Wayne Batchelder PotteryMeaningful Experiences with Clay and Wood
Throwing at the pottery wheel is my zen. It allows me the space to get totally focused on the clay and its movement. As I sit at the pottery wheel I have been using for more than 20 years, I am reminded that my pottery journey began more than three decades ago. I first explored clay through pottery workshops at community art centers, and later, as my skills improved, with well-known potters.
Early in my learning to work with clay I experienced that the process involves the integration of my inner search with what I was practicing with clay. I initially tried to force the form to emerge. But I learned the best practice is to allow the form to emerge without undue external pressure, to “let the clay shape itself.” Pottery comes alive when I integrate my inner search with my outer practice.
I have experienced a wide range of pottery making over the years. Raku pottery was my favorite at one time, for the unexpected results that occurred when pottery was removed from a kiln red-hot and placed in an air-tight container with combustible materials, was fun and exciting. It introduced me to the value of the unexpected, and the resulting glazed pieces always had an old, ancient appearance which I still enjoy and try to achieve in other types of firing and glazing.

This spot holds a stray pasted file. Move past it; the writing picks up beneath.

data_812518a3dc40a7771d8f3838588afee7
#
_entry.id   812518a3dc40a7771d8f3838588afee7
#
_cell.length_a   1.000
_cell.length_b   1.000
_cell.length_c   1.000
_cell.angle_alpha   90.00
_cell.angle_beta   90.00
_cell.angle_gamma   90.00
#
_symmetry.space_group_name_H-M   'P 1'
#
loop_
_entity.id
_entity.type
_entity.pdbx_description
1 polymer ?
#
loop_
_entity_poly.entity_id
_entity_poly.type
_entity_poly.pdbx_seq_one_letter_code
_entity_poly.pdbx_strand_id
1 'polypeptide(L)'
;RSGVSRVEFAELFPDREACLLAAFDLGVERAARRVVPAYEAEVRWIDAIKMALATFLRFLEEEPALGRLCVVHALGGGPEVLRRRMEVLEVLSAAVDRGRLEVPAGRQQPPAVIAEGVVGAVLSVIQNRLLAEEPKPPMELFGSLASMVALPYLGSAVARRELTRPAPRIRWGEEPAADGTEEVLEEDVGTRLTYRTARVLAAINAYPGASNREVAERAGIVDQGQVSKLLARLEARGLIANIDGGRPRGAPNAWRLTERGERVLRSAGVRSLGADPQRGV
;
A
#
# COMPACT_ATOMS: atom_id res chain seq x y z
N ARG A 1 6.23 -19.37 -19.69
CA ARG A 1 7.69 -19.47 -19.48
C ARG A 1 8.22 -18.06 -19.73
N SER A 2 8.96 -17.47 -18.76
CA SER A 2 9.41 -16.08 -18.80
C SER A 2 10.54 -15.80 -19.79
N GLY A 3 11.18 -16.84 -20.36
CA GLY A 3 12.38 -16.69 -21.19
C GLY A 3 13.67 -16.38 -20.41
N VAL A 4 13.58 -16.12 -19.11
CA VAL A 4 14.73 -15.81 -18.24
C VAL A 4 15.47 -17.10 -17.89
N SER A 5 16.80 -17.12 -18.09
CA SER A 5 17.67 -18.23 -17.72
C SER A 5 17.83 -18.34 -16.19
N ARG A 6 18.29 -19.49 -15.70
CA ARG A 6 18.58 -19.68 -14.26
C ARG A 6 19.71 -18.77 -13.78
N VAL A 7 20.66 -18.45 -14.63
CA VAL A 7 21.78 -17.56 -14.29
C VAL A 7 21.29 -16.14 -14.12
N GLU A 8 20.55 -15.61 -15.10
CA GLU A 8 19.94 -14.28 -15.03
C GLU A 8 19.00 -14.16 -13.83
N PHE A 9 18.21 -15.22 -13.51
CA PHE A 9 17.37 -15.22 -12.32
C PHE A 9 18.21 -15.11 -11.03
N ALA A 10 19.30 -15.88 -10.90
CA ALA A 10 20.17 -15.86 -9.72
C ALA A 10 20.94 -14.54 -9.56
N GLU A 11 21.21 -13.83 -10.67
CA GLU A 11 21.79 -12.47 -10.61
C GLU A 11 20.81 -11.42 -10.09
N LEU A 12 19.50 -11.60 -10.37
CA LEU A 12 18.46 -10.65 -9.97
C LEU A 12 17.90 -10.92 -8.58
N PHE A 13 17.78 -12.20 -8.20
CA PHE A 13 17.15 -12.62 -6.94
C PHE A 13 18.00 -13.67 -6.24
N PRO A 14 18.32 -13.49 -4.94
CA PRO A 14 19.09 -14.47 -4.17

Eventually, a potter friend helped me to discover that my real attraction is with “reactive” glazes, especially ash glazes, shinos and wood fire processes. I now personally make most of the glazes I use on my pottery. I always look forward to opening my studio kiln, to experience the surprise of how each glaze has reacted with the clay.
My interest has evolved and now most of my pottery is functional, designed to be used in everyday life. I also enjoy producing purely sculptural pieces. I design many of my functional pieces around fallen tree limbs I discover during my walks in the woods. Another zen place that keeps me grounded and inspired. In giving new life to the discarded wood, I seek to honor its service to the planet, and to remind us to stay connected to nature. Many people who have bought my wood-handled mugs say it helps them to start their day with the perspective of gratitude.
My art is guided by the ancient aesthetic philosophy of wabi-sabi, which honors simplicity and imperfection, even the cracks and crevices that come with age and decay. It is a mindful reminder that imperfection is part of the natural order of life, that true beauty is not dependent on improvement or ornamentation.
I invite you to hold my pottery, to discover the “flaws” (imperfections) that give it character and life. I don’t ask that you figure out why you’re drawn to it. Just that you embrace the connection it seeks to make with your own soul.